I actually have some radio experience. When I was in high school, I did a one month weekend program with KYW News radio 1060AM who is affiliated with KYW-TV CBS 3 Philadelphia. In this program, I got to create a radio report that actually was broadcasted and I got to learn how to make news on the radio.
It was very tedious and hard to tell a story in 30 seconds, so I did not enjoy it, but it was cool to be on the radio.
Podcasts and stories are a lot different than a news report. I do not have experience in that area, so it is sort of a learning experience.
In Ira Glass’s Interview, he says that in radio there are two parts to a story. There is the antidote, or sequence of action that leads the topic to the action. There is also the moment of reflection, that part of the story, which is the point of the story and why. In all my years of producing TV, those principles about a story can apply, it can also apply to any medium as well, simply because it is simple and makes complete sense.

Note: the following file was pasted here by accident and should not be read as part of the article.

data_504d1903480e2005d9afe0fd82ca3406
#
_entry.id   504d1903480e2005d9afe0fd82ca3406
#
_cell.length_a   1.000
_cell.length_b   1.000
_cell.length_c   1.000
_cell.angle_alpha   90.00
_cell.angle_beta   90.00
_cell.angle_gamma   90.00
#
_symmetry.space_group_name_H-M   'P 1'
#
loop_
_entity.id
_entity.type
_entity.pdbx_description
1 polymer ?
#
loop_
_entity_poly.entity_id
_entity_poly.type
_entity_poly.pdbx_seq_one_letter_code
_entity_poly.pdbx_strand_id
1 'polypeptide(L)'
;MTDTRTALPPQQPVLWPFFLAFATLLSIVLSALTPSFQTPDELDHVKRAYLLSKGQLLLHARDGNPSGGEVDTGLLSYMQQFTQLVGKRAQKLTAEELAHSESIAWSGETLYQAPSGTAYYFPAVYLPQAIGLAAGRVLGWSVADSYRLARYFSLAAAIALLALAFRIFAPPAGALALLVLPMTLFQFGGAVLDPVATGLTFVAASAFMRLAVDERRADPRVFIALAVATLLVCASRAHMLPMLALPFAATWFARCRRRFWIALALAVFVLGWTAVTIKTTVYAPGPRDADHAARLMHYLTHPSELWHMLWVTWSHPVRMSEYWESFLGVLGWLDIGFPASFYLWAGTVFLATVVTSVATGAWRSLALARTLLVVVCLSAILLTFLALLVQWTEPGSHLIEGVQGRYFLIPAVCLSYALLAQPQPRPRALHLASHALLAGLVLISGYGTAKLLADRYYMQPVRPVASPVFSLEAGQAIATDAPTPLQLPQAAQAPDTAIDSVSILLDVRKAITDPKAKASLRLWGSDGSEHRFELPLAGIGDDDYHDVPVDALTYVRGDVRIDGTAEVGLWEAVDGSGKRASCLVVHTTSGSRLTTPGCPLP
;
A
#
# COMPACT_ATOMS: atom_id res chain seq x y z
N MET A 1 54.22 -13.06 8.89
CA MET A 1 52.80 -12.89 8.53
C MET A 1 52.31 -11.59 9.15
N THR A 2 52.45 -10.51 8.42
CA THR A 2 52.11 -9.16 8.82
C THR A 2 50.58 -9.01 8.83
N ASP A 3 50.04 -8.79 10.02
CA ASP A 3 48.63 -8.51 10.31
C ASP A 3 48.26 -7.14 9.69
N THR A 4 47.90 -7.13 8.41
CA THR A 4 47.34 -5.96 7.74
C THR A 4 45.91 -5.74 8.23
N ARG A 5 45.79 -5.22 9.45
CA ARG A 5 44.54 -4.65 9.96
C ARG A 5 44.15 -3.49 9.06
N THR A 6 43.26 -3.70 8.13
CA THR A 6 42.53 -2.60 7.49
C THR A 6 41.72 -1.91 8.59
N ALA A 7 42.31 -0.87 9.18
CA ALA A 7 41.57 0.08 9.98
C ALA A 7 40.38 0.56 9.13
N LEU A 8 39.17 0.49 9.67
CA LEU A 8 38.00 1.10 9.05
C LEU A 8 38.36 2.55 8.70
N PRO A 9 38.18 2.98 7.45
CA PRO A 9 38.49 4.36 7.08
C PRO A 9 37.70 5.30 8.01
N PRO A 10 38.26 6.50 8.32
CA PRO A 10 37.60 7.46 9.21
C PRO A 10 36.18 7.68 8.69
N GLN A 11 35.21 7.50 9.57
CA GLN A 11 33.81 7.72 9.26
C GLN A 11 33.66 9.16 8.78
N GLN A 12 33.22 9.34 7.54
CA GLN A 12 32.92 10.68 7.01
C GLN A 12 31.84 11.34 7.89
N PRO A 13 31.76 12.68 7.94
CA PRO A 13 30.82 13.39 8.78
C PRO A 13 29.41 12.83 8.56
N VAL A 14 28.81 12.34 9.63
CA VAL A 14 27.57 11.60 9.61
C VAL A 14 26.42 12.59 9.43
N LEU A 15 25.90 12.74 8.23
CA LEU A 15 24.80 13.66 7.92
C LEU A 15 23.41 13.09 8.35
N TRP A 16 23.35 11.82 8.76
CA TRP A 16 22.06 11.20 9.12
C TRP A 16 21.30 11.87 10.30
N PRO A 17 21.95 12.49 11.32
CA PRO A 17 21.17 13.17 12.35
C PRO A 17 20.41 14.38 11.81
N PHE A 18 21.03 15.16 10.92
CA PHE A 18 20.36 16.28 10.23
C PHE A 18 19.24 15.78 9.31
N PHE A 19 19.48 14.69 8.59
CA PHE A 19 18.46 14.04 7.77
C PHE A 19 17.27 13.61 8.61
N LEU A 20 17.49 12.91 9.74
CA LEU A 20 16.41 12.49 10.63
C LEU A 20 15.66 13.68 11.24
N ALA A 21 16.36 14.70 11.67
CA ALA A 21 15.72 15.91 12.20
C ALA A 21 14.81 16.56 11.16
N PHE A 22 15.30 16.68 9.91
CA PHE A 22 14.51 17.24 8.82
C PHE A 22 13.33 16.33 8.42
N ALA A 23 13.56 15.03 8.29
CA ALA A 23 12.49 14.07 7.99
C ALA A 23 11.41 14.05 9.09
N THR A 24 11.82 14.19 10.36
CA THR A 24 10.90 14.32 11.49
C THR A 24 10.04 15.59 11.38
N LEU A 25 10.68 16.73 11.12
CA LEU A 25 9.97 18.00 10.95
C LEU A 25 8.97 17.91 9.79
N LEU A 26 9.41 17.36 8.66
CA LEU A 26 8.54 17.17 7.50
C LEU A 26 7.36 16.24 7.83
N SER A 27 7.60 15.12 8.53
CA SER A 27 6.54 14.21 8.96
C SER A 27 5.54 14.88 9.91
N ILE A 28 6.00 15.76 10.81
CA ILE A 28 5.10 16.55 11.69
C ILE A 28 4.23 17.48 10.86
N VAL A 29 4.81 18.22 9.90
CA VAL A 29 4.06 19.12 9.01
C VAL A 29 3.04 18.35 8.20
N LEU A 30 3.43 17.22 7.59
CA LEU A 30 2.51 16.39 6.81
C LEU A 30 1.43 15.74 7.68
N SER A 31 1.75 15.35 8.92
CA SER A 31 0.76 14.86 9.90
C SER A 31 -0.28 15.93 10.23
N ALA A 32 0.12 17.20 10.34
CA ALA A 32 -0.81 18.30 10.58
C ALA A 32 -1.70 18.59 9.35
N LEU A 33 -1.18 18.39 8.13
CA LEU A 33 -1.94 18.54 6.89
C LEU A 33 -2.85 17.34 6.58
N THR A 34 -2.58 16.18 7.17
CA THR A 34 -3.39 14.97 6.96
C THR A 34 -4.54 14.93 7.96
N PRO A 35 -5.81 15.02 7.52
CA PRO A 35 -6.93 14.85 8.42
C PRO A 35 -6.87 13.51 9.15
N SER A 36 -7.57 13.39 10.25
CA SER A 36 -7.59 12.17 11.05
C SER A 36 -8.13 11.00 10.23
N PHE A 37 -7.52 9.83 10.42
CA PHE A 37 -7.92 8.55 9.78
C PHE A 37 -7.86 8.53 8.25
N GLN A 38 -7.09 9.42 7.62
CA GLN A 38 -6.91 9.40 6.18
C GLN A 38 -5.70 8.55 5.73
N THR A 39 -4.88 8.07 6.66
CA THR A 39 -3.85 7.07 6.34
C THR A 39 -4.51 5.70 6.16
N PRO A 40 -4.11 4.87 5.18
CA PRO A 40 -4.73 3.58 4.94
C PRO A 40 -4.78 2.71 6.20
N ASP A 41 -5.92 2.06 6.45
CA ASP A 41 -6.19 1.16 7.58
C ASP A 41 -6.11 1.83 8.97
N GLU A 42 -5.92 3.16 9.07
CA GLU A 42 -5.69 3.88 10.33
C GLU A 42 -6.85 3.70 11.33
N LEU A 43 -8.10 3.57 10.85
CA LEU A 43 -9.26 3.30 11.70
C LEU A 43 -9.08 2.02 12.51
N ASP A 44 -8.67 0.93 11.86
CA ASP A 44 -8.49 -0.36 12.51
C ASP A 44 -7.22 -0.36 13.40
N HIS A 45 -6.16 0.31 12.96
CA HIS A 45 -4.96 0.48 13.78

Glass also mentions the process for coming up with stories and it is the same way as it’s done in TV. He states in order to be successful in radio, it is all about trying and failing, or having an idea and getting rid of it. As well as how the idea takes the most time. He is extremely correct. Without failing, there is no story and you did not try. Or how one idea can lead you to another. I can 100% vouch for this, when I am making a news package, and I interview a subject. The story may be terrible but the interview is not. Depending on your subjects, they have just created your story.
Jad Abumrad from radio lab also gave interesting information from is interview as well. He argues that radio will never die because of how intimate and sympathetic it can be. He states due to the style of the medium, it feels like that the viewer is individually reached or touched, making them have an intimate feeling, which is why radio will never die.
I have lot’s of experience with audio (literally half of AV) but this week I will learn how it can be used to make stories, and not just there to support the video.